As a follow up to Josh and William’s comments on our last post, let me add this: When I was in early elementary school, I dreamed of growing up to become an explorer like Christopher Columbus. By about the fifth grade, I learned that the whole world had already been “discovered” so I changed my “what do you want to be when you grow up” to professional baseball player. (That dream died as well when I didn’t go out for the high school team.)
The irony in my path to a career is that, in time, I did become exactly what my first dreams desired; an intrepid explorer. My interest in geology and geophysics was never in identifying rocks and minerals or unraveling the geologic history of the earth or deriving partial differential equations. My interest was always in the search for buried treasure. And my working years have been spent in the hunt for underground deposits of oil and natural gas; literally buried treasure.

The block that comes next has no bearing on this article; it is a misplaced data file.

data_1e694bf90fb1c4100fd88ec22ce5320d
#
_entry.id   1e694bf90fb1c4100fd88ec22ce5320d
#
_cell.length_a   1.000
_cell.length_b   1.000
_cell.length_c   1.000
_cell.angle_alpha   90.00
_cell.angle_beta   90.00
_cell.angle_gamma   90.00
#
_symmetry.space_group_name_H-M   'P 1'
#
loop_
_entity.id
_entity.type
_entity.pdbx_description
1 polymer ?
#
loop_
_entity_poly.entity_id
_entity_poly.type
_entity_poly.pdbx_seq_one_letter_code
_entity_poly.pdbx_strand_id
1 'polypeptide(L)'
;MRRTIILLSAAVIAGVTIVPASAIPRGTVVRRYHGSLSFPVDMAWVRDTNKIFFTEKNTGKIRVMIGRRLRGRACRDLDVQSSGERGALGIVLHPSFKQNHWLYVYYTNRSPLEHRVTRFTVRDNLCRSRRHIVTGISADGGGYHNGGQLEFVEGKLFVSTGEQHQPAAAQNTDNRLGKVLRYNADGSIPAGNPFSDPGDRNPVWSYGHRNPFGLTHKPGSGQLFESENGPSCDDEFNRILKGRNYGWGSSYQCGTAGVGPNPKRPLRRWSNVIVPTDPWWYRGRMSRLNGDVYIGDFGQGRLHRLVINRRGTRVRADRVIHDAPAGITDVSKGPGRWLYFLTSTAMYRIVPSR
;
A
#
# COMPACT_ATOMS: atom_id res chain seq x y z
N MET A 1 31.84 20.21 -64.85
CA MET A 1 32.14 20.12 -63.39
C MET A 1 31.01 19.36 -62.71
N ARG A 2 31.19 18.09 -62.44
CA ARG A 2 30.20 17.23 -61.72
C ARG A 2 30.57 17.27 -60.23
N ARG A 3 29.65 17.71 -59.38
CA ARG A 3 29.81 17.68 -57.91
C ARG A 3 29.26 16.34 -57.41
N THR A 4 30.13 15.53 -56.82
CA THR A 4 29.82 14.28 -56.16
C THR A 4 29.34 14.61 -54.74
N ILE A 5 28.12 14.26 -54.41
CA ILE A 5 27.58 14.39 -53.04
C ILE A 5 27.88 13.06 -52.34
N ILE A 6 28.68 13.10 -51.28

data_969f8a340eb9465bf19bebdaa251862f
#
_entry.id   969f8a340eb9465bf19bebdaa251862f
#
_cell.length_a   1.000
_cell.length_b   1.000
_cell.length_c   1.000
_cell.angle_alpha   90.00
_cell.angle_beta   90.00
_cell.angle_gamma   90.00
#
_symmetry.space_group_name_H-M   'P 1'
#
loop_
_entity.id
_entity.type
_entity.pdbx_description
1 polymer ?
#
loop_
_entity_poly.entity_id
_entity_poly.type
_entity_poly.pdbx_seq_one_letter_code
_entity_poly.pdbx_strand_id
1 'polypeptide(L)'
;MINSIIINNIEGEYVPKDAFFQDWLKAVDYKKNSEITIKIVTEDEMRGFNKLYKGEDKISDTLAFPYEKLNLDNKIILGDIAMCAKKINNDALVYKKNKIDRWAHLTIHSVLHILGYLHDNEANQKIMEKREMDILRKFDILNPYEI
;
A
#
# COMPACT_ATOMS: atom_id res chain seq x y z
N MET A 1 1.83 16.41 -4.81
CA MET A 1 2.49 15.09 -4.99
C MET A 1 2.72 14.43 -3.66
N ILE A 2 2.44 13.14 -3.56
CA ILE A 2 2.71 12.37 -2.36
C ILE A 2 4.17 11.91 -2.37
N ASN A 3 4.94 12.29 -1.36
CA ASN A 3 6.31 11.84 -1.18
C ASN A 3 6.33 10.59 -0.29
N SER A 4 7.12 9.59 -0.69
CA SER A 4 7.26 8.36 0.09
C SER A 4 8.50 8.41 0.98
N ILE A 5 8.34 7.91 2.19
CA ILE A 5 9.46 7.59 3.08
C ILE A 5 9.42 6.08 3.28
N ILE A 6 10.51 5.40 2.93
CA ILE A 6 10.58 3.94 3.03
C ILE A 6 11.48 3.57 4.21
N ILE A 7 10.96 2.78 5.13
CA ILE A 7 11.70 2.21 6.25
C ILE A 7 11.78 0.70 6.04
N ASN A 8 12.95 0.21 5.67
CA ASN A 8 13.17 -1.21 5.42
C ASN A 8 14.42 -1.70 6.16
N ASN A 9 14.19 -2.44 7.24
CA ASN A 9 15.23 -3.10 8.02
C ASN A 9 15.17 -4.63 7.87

My exploration bent has colored my spiritual journey as well. I have characterized my spiritual journey as “The Thrill of Discovery.” And I am always interested in how people discover Jesus. This is why I subscribe to the “all of the above” approach to evangelism.
We are told today to forgo western style rational arguments for Christianity because our society lacks a basic belief in absolute truth to use as a starting point. Yet many nonbelievers are coming to faith hearing an apologist answer what turns out to be their last objection to Christianity. We are told that randomly distributing Bibles and tracts is too old school. Yet Gideons International and the Bible League are flooded with testimonies of seekers coming to Christ through the reading of a provided Bible. We are told to abandon preaching because young people no longer want to be “talked at”. Yet the “preaching of the cross is the power of God to those who are being saved.”
What I am getting at is this. Let’s not limit the means for getting the gospel message out. Let’s not limit the giftedness of our fellow believers to spread the Word. Let’s allow the church universal to use an “all of the above” approach and celebrate together, just as the angels in heaven do, every life that discovers Jesus.